How are you saying thank you?

I’ve noticed something about what makes a thank you message stick in the heart of this case for support writer and donor. Let me explain.

I participated in a strategic planning session awhile back. The facilitator, a super smart woman, had made a donation to the charity that was in planning mode. She reported back that the organization had promptly followed up with a tax receipt and a thank you email. Check. Check. Very nice.Saying thanks: Case for Support

Some organizations have a policy that anyone who makes a donation of $250 or more gets a phone call from their relationship manager. If the gift is large enough the phone call comes from the executive director or a board member.

These are good strategies.

As a donor, I have received phone calls from charities. At the end of some calls I feel terrific about being invested in the organization’s work. The exchange feels authentic and sincere. But with other organizations I can almost picture the relationship manager crossing my name of a list at the end of the call. Check. The strategy was executed, but not a lot of connection was made.

The thing I’ve noticed about giving and receiving thanks has to do with putting purpose before plan.

Four years ago, I received a purpose-driven thank you and I still remember it. It arrived in the form of a voicemail message from Compassion Canada. It was my five-year anniversary as a donor. The caller thanked me for my support. Her voice was warm and caring. She talked about the difference the support meant for my sponsor child and the child’s family and what my longevity as a donor meant to the organization. I don’t think she read from a script. She sounded sincere. Her comments connected me with the purpose that caused me to support the organization in the first place. The call was unexpected, it warmed my heart and I remember it all these years later.

Another purpose-driven thank you came in the form of a letter and a story. My family helped to send a container of refurbished medical equipment to a community in Burundi. There was an incubator in the container. It would be the community’s first incubator and it arrived just as a mother gave birth, prematurely, to her very tiny baby. Our friends at Food for the Hungry Canada relayed the story to us. I doubt that sharing that story with us was part of a plan or a strategic move. I think it was part of a heart overflowing and an organization on-mission.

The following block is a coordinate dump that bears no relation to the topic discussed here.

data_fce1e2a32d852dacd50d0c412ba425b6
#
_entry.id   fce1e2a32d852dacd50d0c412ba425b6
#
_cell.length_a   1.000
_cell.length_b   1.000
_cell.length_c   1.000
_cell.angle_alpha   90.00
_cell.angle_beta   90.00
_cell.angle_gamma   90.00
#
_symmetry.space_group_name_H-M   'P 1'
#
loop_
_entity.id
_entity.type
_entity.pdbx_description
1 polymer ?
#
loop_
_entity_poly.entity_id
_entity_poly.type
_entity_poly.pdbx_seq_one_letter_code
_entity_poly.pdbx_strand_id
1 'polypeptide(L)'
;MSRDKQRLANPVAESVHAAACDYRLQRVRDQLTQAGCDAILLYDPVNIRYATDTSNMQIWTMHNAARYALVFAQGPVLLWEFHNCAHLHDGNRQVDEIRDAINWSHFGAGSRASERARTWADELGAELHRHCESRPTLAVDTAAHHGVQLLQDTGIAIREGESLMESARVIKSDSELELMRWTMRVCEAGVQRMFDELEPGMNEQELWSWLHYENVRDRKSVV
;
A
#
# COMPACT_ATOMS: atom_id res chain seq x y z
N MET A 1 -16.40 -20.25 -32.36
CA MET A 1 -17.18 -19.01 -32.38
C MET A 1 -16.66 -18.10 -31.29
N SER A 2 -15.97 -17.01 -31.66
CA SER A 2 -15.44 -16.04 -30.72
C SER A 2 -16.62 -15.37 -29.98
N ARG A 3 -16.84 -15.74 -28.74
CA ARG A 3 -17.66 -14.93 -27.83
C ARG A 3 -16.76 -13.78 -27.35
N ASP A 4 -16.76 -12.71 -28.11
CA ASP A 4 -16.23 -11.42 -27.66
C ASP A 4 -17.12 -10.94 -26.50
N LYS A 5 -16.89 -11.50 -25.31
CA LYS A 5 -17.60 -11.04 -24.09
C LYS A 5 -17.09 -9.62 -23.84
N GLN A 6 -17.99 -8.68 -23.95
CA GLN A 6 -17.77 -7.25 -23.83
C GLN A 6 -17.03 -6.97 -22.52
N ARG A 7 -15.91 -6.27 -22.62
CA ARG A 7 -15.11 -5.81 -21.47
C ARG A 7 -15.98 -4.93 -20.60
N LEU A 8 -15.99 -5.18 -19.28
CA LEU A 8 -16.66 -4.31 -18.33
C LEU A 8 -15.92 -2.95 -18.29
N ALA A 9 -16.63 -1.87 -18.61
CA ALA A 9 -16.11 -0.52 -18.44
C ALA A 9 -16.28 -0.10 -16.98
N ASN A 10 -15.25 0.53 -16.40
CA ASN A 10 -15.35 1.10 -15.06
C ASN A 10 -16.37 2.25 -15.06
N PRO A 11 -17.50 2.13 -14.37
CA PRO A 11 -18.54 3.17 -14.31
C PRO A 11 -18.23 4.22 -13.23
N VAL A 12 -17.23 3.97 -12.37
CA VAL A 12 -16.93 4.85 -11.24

How are you saying thank you? From the mindset of purpose or plan? 

In closing, a word of thanks to you for reading. I am humbled and encouraged each time someone decides to follow the blog. I hope that the time we spend together is helping you make a strong and compelling case for your cause. I have been writing the blog for about a year now and am reviewing what’s worked well and what can be improved. My goal is to be useful to you. If you have a suggestion for me, please share it in the comment section.

Kind regards,

Febe Galvez-Voth
http://www.febegalvezvoth.com
http://www.thecaseforsupport.com

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5 thoughts on “How are you saying thank you?

  1. Lauren Plaviak says:

    Once again, as always Febe, I enjoy reading your posts. I am very selective with where I spend my time in honour of myself, my family, and friends/community. Yours is the only blog I choose to read, as it is evident it comes from a place of transparency, authenticity and compassion. The message is always clear, precise and clean…thank you

  2. Hi Lauren, I can see from the analytics that the blog has followers. Your words brings life to the data. Thank you for taking the time to comment and for being so kind.

  3. Amanda Le Rougetel says:

    I enjoy your posts, Febe, and appreciate your perspective on Cases for Support and associated communication matters. Your writing is thoughtful and encourages my own thoughts in these areas. thank you!

  4. Thank you, Amanda, for your kind words.

  5. […] you putting purpose before plan?  How are you saying thank you, from Febe […]

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